Isotope

Last revised by Dr Jeremy Jones on 29 Sep 2021

Isotopes are atomic species of the same chemical element (and therefore with the same atomic number (Z) or number of protons) which differ with respect to their number of neutrons. Therefore each isotope of an element has a different mass number (A), which is the simple summation of the number of protons and neutrons.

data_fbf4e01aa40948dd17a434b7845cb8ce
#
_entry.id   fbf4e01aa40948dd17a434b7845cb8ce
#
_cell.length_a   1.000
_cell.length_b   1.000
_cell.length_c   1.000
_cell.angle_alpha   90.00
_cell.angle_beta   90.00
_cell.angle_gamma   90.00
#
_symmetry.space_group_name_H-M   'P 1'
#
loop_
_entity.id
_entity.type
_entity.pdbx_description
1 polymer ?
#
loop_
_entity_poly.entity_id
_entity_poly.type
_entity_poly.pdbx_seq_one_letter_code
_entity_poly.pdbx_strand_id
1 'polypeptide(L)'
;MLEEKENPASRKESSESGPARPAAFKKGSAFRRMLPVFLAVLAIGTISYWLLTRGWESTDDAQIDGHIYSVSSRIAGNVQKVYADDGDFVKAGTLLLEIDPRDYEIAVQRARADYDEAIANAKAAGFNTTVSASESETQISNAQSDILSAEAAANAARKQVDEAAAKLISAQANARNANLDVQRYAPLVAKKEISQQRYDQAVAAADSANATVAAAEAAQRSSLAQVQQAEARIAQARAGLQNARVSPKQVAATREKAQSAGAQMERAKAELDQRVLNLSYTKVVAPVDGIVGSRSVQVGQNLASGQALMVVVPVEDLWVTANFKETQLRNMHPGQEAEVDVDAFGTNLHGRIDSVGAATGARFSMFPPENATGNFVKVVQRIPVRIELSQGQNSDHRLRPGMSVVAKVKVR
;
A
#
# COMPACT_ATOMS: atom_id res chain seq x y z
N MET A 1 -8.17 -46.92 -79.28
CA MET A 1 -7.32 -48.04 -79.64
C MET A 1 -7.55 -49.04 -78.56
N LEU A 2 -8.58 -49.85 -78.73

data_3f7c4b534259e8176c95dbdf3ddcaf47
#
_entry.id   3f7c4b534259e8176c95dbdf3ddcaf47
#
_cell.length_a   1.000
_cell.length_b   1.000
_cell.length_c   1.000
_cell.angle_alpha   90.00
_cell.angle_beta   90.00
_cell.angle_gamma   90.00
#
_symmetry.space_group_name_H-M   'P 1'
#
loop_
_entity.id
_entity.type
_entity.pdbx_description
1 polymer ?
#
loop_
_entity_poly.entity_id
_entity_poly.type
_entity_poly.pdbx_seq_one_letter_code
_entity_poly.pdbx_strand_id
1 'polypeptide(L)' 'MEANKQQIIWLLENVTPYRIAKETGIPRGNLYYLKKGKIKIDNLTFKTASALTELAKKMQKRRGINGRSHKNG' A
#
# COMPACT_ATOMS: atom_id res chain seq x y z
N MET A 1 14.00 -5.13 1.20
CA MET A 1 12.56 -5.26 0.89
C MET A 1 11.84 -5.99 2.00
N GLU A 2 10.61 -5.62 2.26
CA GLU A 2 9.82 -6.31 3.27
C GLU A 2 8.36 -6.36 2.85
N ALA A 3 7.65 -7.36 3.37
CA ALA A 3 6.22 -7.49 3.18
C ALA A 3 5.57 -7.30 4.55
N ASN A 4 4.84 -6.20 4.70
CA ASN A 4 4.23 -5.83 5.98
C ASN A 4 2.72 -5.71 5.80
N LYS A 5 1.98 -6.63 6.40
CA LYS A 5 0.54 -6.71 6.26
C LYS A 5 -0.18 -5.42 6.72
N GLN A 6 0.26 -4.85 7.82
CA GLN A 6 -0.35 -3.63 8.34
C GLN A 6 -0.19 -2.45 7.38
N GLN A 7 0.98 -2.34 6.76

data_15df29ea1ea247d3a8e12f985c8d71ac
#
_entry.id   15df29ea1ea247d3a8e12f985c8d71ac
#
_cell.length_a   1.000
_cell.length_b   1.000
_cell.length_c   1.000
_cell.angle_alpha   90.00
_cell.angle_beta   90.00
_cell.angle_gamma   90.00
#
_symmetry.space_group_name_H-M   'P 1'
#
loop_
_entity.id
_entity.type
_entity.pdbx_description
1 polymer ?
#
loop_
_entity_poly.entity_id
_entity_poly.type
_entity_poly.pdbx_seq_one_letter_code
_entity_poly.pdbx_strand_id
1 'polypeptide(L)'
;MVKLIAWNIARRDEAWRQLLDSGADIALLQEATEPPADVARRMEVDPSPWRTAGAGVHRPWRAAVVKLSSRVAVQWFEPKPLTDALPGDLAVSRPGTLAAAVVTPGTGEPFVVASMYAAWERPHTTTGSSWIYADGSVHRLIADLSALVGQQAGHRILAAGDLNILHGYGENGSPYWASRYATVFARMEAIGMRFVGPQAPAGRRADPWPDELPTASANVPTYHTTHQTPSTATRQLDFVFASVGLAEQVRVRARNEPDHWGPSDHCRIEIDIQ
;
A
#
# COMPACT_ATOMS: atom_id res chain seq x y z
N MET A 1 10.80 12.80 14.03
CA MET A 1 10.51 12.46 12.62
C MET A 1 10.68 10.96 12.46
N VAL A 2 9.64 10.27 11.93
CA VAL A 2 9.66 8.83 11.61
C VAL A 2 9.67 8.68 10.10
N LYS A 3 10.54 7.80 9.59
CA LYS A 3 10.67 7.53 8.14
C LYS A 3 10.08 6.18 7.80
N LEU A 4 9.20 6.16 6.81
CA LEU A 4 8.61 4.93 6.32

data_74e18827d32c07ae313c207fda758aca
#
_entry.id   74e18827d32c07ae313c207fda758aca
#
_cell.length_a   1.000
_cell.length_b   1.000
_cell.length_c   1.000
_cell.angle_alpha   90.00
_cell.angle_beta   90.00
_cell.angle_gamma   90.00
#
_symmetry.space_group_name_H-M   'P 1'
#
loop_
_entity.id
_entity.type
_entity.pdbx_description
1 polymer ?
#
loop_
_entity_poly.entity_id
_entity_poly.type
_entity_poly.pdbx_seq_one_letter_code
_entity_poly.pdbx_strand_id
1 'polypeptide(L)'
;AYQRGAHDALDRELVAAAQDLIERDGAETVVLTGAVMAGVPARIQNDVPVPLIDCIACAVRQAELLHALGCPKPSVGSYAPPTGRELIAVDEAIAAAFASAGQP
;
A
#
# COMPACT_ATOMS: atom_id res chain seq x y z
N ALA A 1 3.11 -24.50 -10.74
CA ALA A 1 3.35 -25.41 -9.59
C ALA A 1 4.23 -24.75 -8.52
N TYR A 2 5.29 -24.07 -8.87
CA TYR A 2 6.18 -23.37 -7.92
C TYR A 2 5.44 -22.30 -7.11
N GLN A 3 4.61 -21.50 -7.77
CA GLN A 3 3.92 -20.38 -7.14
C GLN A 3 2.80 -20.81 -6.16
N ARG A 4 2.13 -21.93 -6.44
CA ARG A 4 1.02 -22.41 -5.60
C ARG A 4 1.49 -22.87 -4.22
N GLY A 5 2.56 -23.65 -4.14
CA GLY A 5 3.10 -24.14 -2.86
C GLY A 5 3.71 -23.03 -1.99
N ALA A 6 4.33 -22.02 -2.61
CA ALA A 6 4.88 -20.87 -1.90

For example, the element carbon has six protons and its commonest isotope on earth has six neutrons, resulting in a mass number of 12 1. Our preference on Radiopaedia is to express this in longhand as carbon-12, or in abbreviated form as C-12. For further explanation, see isotope notation.

ADVERTISEMENT: Supporters see fewer/no ads

Updating… Please wait.

 Unable to process the form. Check for errors and try again.

 Thank you for updating your details.